Dead white males are alive and well

January 31, 1994|By Renee Swanson

THERE'S a dirty little secret in the multicultural halls of American universities:

Dead white males are alive and well. Although many contemporary African-American, Latin and Asian authors are being introduced, a close look at college reading lists and publishers' best- sellers reveals that Western classics remain an essential part of the English curriculum at most schools and a top choice for book buyers.

At my own school, Holy Cross, English majors are required to take a one-year course called "Traditions," based on outstanding classic works of literature.

There are hundreds of colleges -- such as Columbia College, Auburn University, Harvard and Smith College -- where Shakespeare, Hemingway, Hawthorne and Homer still are required reading. In 1991, "Reading Lists for College-Bound Students" was published as the definitive answer to what books are most recommended by America's top colleges -- and the answer was classics.

What are the classic texts that remain popular today? Thomas J. Slakey, dean of St. John's College in Annapolis, a school whose curriculum is organized around the study of classic texts, says that the so-called great books are "those texts that over time have proved best at forcing their readers to rethink fundamental questions, and at helping them understand themselves and the world around them."

Adam Bellow, senior editor of Macmillan Free Press, says American classics such as "Moby Dick" and "The Scarlet Letter" are the "mental furniture" of American life. They "convey a sense of American civilization in its formative stages and are of great moral and literary importance," Mr. Bellow says.

Classics appeal to Americans of all ages and have become the mainstay of the publishing business. Many publishing houses, such as Viking Penguin, W. W. Norton and Random House, are publishing new collections of older titles. W. W. Norton, for example, will be adding Charles Dickens' "Great Expectations" and selected essays of John Locke to its line of Critical Editions in spring 1994. Also at W. W. Norton, such popular titles as Kate Chopin's "Awakening" and Joseph Conrad's "Heart of Darkness" are being released in their second and third editions. At Reader's Digest, the World's Best Reading Series, which is composed solely of classics, is in its 10th year of publication and still gaining in popularity.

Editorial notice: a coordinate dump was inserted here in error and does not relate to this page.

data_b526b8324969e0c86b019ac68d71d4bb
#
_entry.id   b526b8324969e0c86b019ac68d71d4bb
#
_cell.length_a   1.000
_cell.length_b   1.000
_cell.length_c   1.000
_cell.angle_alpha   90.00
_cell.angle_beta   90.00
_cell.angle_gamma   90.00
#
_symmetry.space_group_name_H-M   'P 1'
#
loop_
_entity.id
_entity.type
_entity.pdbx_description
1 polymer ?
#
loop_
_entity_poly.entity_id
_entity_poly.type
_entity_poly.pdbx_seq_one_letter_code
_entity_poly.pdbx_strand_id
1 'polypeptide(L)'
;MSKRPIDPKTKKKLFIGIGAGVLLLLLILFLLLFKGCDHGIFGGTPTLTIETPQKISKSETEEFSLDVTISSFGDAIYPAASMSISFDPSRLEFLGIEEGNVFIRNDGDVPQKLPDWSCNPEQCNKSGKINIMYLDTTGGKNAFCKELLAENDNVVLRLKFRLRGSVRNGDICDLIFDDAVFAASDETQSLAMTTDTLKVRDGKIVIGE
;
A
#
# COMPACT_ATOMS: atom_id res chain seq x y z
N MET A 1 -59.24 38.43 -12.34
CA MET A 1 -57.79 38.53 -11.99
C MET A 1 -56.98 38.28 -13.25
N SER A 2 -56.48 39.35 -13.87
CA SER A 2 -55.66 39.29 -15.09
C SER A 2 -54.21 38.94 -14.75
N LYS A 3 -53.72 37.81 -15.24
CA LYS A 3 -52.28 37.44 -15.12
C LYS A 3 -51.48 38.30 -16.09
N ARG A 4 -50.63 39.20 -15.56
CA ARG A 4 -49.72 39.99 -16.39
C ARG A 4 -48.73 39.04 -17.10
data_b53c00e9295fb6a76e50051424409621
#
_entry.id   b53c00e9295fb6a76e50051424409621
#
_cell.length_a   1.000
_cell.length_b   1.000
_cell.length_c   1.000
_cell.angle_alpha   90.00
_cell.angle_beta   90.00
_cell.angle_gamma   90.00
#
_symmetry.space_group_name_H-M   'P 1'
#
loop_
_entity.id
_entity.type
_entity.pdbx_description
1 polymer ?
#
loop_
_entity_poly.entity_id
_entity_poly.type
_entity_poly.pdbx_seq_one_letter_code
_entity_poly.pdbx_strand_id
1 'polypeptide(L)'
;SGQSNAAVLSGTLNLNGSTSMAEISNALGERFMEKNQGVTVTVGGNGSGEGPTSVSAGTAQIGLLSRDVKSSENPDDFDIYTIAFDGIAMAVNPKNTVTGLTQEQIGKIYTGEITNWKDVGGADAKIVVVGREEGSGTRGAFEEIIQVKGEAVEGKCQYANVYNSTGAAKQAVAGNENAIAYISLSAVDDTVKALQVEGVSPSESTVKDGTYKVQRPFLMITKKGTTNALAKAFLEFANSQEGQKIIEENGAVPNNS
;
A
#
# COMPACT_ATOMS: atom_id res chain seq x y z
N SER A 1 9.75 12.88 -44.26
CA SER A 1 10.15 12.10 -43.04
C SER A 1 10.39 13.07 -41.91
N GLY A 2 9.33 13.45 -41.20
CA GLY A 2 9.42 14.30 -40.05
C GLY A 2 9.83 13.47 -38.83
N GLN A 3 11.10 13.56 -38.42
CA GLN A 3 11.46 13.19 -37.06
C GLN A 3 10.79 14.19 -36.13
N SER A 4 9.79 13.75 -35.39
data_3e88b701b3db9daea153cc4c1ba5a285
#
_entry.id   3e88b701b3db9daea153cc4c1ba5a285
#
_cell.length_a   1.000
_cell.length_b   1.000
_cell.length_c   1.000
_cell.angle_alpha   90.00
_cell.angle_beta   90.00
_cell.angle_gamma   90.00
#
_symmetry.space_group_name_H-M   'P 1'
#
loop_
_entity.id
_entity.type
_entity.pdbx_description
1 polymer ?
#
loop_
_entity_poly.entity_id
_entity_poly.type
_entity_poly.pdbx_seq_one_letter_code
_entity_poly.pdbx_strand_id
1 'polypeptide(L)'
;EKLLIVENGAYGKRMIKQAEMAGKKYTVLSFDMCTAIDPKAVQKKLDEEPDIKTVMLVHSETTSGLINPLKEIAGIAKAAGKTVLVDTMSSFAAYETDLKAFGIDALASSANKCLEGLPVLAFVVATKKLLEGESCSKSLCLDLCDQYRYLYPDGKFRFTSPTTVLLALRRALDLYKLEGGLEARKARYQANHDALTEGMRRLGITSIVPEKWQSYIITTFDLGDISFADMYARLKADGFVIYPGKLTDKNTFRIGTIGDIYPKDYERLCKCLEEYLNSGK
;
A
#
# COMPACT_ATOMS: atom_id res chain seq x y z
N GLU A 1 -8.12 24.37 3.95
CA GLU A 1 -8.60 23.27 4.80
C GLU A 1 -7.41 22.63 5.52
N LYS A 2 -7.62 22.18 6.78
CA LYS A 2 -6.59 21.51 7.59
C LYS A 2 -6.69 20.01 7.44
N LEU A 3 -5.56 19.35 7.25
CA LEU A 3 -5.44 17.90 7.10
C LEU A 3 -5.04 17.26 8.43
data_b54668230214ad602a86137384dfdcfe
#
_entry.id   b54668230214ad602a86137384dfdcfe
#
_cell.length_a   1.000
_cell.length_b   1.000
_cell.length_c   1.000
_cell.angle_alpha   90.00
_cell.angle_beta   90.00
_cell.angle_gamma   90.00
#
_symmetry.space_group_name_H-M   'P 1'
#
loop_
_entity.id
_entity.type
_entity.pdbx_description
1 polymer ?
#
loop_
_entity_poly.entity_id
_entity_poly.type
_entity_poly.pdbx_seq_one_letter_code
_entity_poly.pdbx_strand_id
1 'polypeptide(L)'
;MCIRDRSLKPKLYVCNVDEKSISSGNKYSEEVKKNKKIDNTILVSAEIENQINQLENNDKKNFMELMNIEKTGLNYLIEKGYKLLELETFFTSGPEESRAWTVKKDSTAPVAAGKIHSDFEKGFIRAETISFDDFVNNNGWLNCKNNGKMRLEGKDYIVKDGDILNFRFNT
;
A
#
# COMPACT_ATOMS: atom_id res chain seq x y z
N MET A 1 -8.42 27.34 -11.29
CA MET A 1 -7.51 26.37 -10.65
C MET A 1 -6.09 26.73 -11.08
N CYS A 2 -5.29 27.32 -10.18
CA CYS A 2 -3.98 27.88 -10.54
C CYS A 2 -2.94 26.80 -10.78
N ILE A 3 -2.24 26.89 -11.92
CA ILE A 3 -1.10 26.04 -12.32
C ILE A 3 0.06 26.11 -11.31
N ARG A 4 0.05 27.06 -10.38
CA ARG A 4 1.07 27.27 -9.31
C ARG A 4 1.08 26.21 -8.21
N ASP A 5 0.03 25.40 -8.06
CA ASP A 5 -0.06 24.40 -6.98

There is even a mass market for classics: "Flannery O'Connor: Collected Writings" topped the Chicago Tribune local best-seller list in the fall of 1988, and "Abraham Lincoln: Speeches and Writings" has over 100,000 copies in print.

Despite the robust popular sales of the classics, many insist that multicultural titles represent the wave of the future. Gary Carey, editor of Cliffs Notes -- the company that produces the yellow-and-black study guides hidden in student book bags -- believes new multicultural titles soon will move into the 100 top-selling titles, displacing many classic texts.

So far, however, the 10 top-selling titles at Cliffs Notes are all classics. "The Scarlet Letter," "Hamlet" and "Macbeth" have been the three best-selling titles since Cliffs Notes began in 1958. Contemporary multicultural titles are at the bottom of the sales list.

The ultimate classic, of course, is the Bible, containing poetry, history, humor, theology and every theme from grand infidelity to quiet heroism. According to a survey of Doubleday's Book-of-the-Month Club members, the Bible is the book that has most influenced readers' lives.

Currently published in more than 3,000 editions in the United States, the Bible is undoubtedly the all-time best-selling book. The Christian Booksellers Association estimates that over 900 million copies of the King James version alone have appeared since its first printing in 1611. Thomas Nelson Inc., one of the largest publishers of Bibles in the United States, distributed 6.5 million Bibles and scripture collections in 1992.

If Bible sales were counted with the rest of the national best-sellers, John Grisham or Michael Crichton would have some real competition.

Classic texts continue to be popular for the same reasons they seem to be eternally relevant: They speak to us in a way that forever changes the way we look at our lives. When William Faulkner accepted the Nobel Prize in 1950, he said: "The poet's, the writer's duty is to help man endure by lifting his heart, by reminding him of the courage and honor and hope and pride and compassion and pity and sacrifice which have been the glory of his past. The poet's voice need not merely be the record of man. It can be one of the props, the pillars to help him endure and prevail."

When multicultural texts begin to meet this high standard, perhaps they will become best-sellers as well.

Renee Swanson is a senior at the College of the Holy Cross, Worcester, Mass.

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